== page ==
Genée International Ballet Competition 2013 – Glasgow

The Genée 2013 medallists together with Darcey Bussell, Kevin O'Hare and Christopher Hampson.<br />© Andrew Ross. (Click image for larger version)

The Genée 2013 medallists together with Darcey Bussell, Kevin O’Hare and Christopher Hampson.
© Andrew Ross. (Click image for larger version)

Genée International Ballet Competition 2013
Finals, Theatre Royal, Glasgow

29 September 2013
www.rad.org.uk/genee2013
www.scottishballet.co.uk

Press release: The Genée 2013 medallists are…

This year’s Royal Academy of Dance Genée Competition was held in Scotland for the first time, having been staged in different countries’ capitals since 2002. The format has changed over the years, so that it now includes elements of creativity as well as demonstrating technical ability and stage presence.

The 12 finalists performed a variation created for them by Robert Binet, as well as a brief solo of their own choosing, choreographed by themselves, their teacher or a fellow student. These were followed by a set-piece variation from a Petipa, Ashton or MacMillan ballet.
 

Bronze medallist Rory Ferguson backstage (Tanya Pearson Classical Coaching Academy).© Andrew Ross. (Click image for larger version)

Bronze medallist Rory Ferguson backstage (Tanya Pearson Classical Coaching Academy).
© Andrew Ross. (Click image for larger version)

The new award for ‘Dancer’s Own’ choreography went to Padua Eaton from Elmhurst School of Dance. All her own work, unlike most of the contestants, she performed her hyper-active 90 second Computer Virus in a funky outfit, to music by Daft Punk. Still only 16, she reminded me of Kristen McNally – an original dancer-choreographer who doesn’t fit the mould of would-be ballerina.

The other finalists’ ‘Dancer’s Own’ solos were clearly tailored to suit each performer’s abilities rather than challenge them. It was fascinating to watch them interpret Binet’s choreography with different emphases: Free Verse, to two of Prokofiev’s Visions Fugitives, for the young women; Open Form, to two other Prokofiev piano pieces, for the three young men. A solo that, for some, looked like a tricky technical exercise was transformed by others into a drama of changing moods and dynamics.
 

Victor Zarallo and Sophie Martin in James Cousin's Jealousy.© Andrew Ross. (Click image for larger version)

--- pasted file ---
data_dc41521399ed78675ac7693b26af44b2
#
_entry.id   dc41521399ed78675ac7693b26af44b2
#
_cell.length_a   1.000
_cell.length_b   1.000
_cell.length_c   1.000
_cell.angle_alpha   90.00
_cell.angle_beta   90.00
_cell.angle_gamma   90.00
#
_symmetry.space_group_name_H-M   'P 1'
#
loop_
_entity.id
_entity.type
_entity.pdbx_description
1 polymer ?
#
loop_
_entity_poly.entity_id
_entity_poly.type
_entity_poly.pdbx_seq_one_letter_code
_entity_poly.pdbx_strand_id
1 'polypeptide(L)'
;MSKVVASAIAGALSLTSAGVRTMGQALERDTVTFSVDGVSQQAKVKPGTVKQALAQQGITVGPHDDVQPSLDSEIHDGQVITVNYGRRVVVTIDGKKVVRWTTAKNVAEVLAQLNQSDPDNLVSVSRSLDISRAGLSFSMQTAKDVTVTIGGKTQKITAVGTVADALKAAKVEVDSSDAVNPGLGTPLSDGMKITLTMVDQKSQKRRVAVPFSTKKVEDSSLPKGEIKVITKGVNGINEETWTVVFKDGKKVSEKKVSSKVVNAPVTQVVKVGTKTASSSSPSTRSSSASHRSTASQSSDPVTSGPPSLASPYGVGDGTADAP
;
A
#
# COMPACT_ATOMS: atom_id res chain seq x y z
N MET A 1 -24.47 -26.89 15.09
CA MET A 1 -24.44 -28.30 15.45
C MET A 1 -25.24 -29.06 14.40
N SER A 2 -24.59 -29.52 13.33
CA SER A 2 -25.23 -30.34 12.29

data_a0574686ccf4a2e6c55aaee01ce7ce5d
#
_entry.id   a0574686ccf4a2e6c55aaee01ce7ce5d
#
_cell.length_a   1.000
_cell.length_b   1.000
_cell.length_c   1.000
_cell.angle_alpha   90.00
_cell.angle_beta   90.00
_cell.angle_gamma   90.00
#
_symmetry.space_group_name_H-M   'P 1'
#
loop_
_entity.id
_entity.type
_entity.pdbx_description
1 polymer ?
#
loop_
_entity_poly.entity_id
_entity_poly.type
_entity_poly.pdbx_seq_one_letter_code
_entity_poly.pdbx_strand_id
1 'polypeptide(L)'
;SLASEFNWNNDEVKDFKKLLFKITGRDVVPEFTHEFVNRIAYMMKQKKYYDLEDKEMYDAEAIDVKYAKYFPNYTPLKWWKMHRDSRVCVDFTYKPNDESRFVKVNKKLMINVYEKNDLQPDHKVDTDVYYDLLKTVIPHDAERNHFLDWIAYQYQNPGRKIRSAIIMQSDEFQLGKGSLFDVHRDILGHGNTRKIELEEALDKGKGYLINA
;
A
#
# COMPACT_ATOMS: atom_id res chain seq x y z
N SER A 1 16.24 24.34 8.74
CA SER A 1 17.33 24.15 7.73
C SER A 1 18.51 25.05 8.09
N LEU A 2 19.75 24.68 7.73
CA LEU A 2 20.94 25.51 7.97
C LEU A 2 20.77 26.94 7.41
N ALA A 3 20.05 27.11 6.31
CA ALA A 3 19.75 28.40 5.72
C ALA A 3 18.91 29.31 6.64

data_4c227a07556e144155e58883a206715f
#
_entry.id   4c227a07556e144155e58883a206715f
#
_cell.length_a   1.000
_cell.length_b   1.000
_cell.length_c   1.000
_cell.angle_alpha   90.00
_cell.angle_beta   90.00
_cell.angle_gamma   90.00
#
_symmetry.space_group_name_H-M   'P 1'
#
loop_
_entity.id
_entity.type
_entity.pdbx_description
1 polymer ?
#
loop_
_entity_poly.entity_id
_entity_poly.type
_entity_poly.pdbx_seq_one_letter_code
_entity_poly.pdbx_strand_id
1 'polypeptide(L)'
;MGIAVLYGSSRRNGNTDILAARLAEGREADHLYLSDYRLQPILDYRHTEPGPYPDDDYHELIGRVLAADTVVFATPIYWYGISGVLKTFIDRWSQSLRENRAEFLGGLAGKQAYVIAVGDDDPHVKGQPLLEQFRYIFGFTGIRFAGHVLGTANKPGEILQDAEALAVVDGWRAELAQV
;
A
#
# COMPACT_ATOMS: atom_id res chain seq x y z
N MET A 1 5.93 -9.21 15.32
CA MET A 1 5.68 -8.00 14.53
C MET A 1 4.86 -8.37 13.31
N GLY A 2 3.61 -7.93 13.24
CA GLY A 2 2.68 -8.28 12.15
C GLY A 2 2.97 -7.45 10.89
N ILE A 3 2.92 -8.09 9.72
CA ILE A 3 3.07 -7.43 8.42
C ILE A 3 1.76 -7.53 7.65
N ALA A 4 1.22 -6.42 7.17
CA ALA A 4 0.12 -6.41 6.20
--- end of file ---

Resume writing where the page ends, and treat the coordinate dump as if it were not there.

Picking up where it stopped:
Victor Zarallo and Sophie Martin in James Cousin’s Jealousy.
© Andrew Ross. (Click image for larger version)

While the judges deliberated (Darcey Bussell, Kevin O’Hare and Christopher Hampson), the packed audience was entertained by two duets performed by members of Scottish Ballet: James Cousins’ Jealousy, a study of possessive love in which the woman’s feet never touch the ground, and Hampson’s virtuoso Paganini Variations, originally created for Mara Galeazzi and Sergei Polunin.
 

Silver medallist Sasha Leong from Sydney Ballet School.© Andrew Ross. (Click image for larger version)

Silver medallist Sasha Leong from Sydney Ballet School.
© Andrew Ross. (Click image for larger version)

The medals were awarded. No gold this year for women or men; no silver for the men but two bronzes, for Australian Rory Ferguson (17) and John Rhys Halliwell (18) from ENB School. Haliwell, a junior version of Steven McRae, won the Audience Choice Award for his pizzzazz. Two silver medals went to Isabelle Brouwers from ENB School and Sasha Leong from Sydney Ballet School: the judges had no idea that at 15, she was the youngest of the finalists.

Visit the RAD site for the Final Press Release
 

About author
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A long-established dance writer, Jann Parry was dance critic for The Observer from 1983 to 2004 and wrote the award-winning biography of choreographer Kenneth MacMillan: 'Different Drummer', Faber and Faber, 2009. She has written for publications including The Spectator, The Listener, About the House (Royal Opera House magazine), Dance Now, Dance Magazine (USA), Stage Bill (USA) and Dancing Times. As a writer/producer she worked for the BBC World Service from 1970 to 1989, covering current affairs and the arts. As well as producing radio programmes she has contributed to television and radio documentaries about dance and dancers.

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